Special Issue: Half a Century of Information Geometry
- Submission status
Submission to this special issue is by invitation only.
Information geometry has a long history. The work of H. Hotteling (1895–1973), who visited R.A. Fisher (1890–1962) in 1929 and proposed the Riemannian structure of probability distribution spaces, did not make it to the journals and was forgotten by the academy.
Independently, in 1945, C.R. Rao, then 24 years old and working in Calcutta (now Kolkata), India, wrote a monumental paper proposing the Riemannian geometry of statistical models. However, it took a long time for its real value to be recognized.
In 1972, N.N. Chentsov (born in Moscow in 1930, died in 1992) published his book Statisticheskie reshai︠u︡shchie pravila i optimalʹnye vyvody (English translation: "Statistical Decision Rules and Optimal Inference", published by AMS in 1982). He showed that the Fisher metric that was proposed by Rao can be uniquely determined under the concept of invariance, and that invariant affine connections can be introduced as one-parameter families. He developed a wonderful theoretical system that introduces a geometric structure based on invariance in the space of probability distributions. Fifty years have passed since then, and starting with this work, we can say that fifty years have passed since the birth of invariant information geometry.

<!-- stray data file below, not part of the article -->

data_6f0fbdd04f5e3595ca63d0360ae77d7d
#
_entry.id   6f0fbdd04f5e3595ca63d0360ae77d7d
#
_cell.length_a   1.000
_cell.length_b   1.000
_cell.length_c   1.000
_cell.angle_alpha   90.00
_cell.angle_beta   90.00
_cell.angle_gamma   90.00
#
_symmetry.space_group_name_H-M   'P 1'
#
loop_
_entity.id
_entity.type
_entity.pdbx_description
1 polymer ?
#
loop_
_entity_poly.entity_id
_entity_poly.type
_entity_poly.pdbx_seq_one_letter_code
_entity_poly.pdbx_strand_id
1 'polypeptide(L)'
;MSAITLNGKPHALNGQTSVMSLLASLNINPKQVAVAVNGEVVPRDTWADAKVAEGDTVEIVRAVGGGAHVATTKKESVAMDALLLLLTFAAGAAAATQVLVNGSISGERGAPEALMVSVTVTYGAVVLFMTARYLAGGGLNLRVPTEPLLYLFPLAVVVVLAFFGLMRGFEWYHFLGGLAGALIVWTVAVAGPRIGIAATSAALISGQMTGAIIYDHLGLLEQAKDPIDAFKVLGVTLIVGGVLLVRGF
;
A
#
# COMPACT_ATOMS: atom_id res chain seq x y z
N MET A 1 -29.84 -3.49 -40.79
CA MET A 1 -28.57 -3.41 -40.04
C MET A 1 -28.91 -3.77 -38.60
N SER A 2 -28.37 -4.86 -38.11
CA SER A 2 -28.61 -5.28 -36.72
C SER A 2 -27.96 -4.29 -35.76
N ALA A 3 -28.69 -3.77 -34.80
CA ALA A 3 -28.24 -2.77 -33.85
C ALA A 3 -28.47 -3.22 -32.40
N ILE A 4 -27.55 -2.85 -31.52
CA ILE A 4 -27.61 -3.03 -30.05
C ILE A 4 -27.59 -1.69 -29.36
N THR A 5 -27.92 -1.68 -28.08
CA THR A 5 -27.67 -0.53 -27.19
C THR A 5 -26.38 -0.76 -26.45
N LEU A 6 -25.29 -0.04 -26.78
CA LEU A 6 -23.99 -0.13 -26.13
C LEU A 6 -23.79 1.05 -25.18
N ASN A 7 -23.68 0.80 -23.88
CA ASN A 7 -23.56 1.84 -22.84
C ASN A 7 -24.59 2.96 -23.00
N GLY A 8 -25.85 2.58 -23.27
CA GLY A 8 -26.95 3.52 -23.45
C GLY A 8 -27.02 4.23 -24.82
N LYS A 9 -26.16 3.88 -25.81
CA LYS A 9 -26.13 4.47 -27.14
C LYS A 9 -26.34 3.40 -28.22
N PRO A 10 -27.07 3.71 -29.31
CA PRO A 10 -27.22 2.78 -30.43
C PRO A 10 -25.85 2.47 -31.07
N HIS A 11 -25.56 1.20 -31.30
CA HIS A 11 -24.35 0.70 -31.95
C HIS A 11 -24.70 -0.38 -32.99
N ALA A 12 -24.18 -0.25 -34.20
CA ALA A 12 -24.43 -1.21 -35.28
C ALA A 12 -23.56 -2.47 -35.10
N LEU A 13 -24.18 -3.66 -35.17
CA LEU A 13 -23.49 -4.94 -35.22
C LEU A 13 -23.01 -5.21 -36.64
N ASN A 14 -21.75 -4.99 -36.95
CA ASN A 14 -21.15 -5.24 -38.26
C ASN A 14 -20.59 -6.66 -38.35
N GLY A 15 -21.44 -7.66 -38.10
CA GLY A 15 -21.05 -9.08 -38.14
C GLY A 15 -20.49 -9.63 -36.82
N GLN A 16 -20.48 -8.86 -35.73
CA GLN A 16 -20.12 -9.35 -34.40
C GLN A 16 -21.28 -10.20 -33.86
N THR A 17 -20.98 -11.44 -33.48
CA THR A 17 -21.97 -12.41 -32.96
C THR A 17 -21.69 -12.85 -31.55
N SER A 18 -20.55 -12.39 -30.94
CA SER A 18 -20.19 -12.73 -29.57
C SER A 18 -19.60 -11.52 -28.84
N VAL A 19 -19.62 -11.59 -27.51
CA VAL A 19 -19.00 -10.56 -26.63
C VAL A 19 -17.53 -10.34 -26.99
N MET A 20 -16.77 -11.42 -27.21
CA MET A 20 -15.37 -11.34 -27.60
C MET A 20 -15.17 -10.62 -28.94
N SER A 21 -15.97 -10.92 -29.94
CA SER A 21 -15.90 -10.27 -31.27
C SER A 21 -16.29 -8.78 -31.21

Based on invariant geometry, Shun-ichi Amari studied the structure of connection duality and published its statistical theory in 1982. If we take this duality as the origin, then 40 years have passed since then.
Information geometry has made remarkable progress since that time and has become one of the basic methods in many fields dealing with probability and information. Today it is expanding into many fields, such as physics, mathematics, life sciences, and economics, not only in information science.
The year 2022 marks the 50th anniversary of the publication of Chentsov's book. Inspired by this fact, we decided to invite contributions from leading experts from a relatively wide range, in terms of both disciplines and generations, so as to provide the reader with a view of the great variety and the vitality of information geometry.